A Divine Dialogue

A Divine Dialogue

The newspaper gossip columnist and radio news commentator, Walter Winchell, once said: “A real friend is one who walks in when the rest of the world walks out.” This beautiful quote by Winchell aptly describes who a friend really is.

Now, if there is a friend who really walks in when others walk out, perhaps in disdain and greatly disappointed about what they might have thought or fathomed about us, it is clearly Jesus! No one in the world understands us as much as He does! The reason is quite obvious: first of all He is God incarnate. Thus, in himself there is the best of both natures, divinity and humanity. Second, it is because He, as the prophecy of Isaiah rightly says of Him, is the suffering servant of Yahweh. He was wounded for our transgressions, he was bruised for our iniquities; upon him was the chastisement that made us whole, and with his stripes we are healed. (Isaiah 53:5)

In real friendship both friends need to enter into each other’s shoes. They need to communicate so as to share the love of friendship they nurture for one another. In John’s Gospel Jesus confesses that it is in His very nature to share. He just loves sharing His love for us! No longer do I call you servants, for the servant does not know what his master is doing; but I have called you friends, for all that I have heard from my Father I have made known to you (John 15:15). An authentic friend shares whereas a servant just executes his master’s orders. Hence, it is Jesus’ delight to share with you and me what He hears from His and Our Father because He surely knows that the Father’s love for Him and for us is what really keeps us going in life!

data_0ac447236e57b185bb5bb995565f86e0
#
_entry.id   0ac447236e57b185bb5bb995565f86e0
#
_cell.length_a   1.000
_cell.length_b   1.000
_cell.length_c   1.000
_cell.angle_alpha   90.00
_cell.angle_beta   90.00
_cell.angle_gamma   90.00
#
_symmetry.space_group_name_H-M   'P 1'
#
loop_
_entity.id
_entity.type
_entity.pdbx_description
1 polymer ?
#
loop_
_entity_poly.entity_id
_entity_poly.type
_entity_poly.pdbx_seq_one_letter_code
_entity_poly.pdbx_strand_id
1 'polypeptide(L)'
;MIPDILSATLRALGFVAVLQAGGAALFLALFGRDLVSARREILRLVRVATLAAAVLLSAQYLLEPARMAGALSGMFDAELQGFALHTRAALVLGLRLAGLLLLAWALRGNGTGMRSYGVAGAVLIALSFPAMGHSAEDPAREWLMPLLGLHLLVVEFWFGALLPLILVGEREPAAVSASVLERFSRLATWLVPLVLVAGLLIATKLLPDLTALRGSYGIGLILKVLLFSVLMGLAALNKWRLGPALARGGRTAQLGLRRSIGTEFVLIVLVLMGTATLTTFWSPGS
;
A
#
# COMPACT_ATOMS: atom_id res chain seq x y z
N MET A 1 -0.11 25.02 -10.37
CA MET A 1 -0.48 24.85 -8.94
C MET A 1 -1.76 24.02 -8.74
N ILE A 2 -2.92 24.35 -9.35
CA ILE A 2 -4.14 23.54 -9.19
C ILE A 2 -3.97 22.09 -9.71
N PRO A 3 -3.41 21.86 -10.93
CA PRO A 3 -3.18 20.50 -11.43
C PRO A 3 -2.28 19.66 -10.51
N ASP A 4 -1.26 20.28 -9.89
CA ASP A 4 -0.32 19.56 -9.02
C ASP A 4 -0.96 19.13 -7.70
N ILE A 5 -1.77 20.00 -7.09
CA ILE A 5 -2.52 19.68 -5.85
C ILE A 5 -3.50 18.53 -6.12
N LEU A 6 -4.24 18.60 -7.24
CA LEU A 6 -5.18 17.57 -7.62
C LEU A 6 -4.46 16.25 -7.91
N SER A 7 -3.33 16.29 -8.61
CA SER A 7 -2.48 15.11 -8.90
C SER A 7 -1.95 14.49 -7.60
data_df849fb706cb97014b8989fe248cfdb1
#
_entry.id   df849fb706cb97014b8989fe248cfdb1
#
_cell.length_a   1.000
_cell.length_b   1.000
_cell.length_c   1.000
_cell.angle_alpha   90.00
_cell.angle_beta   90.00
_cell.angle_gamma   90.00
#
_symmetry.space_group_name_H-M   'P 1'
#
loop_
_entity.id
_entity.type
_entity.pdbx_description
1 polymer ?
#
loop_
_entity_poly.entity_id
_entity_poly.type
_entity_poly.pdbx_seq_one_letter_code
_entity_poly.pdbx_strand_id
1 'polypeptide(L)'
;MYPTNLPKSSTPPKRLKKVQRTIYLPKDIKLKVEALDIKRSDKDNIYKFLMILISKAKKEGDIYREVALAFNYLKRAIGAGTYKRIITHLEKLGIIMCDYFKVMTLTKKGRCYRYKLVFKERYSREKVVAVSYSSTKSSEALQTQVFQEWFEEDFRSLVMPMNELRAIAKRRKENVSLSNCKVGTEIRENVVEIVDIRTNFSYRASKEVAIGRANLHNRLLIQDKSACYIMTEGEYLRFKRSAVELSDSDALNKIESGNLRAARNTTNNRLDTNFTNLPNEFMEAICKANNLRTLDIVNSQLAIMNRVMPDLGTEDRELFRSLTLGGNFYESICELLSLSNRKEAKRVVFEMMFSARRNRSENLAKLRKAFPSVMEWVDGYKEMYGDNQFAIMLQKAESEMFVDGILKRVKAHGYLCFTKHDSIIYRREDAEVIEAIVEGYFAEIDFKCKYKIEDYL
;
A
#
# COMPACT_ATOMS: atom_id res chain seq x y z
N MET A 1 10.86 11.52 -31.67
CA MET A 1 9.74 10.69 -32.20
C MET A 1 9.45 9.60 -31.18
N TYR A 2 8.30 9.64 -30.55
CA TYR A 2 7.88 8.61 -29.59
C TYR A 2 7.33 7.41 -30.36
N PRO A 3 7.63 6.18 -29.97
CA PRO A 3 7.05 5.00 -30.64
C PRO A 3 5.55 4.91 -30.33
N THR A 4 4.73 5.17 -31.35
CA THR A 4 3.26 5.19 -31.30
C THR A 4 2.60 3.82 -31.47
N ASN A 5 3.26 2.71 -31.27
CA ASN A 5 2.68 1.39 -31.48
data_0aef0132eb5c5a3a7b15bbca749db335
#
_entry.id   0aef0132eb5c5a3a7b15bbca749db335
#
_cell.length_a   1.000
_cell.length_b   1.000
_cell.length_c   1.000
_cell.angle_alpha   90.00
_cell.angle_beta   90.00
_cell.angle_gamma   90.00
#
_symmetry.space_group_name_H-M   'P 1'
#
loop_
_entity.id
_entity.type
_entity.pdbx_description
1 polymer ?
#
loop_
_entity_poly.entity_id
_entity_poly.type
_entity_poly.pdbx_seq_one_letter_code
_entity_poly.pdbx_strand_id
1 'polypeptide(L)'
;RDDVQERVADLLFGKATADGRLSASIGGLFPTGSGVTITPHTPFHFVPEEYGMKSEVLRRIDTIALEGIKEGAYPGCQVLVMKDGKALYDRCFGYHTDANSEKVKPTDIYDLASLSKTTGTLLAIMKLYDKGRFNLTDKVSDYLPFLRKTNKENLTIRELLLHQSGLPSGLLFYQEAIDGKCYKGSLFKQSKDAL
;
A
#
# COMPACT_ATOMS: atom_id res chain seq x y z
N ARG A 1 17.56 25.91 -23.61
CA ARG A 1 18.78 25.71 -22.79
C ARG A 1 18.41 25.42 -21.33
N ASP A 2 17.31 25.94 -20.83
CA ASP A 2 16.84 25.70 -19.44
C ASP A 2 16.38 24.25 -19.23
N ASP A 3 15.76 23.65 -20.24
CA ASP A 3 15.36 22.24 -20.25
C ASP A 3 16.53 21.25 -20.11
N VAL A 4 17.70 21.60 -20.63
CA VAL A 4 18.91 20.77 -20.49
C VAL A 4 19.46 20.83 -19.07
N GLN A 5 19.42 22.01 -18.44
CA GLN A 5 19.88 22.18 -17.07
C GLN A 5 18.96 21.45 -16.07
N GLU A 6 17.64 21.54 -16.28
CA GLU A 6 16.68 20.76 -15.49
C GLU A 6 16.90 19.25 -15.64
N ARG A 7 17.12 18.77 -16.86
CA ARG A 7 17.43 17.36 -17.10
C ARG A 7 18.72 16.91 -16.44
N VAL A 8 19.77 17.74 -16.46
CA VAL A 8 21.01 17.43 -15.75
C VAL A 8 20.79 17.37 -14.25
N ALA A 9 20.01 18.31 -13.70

Prayer is undoubtedly the privileged vehicle through which we communicate with Jesus, our Divine Friend. Hence, there are many ways of conversing with our Lord in prayer. Some of the most familiar modes of prayer involve participating at the Holy Sacrifice of the Mass, praying the Divine Office, praying the Rosary or the Divine Mercy Chaplet or any other kind of chaplets, reading meditatively the Holy Bible, reciting some beautiful prayers composed by the saints, spending time in adoration adoring the Eucharistic Jesus, or dedicating a time to meditate in silence about His loving Presence. 

While all these types of prayer are helpful in that they can nourish and consolidate our relationship with our Lord, a very powerful kind of prayer is when we open our hearts and talk our problems out loud to Him. Needless to say, Jesus knows all too well our needs, thoughts, problems, and worries about all the stuff that is whirling around in our lives. He is God! And, as such, He knows our life situations much more than we can ever imagine. Having said that reserving a time to converse with Him can bring enormous blessings in our lives. By simply exposing our problems and concerns to Jesus we might greatly benefit from His eternal wisdom. In our daily confusions and frustrations He can show us a way that we never really imagined existed before.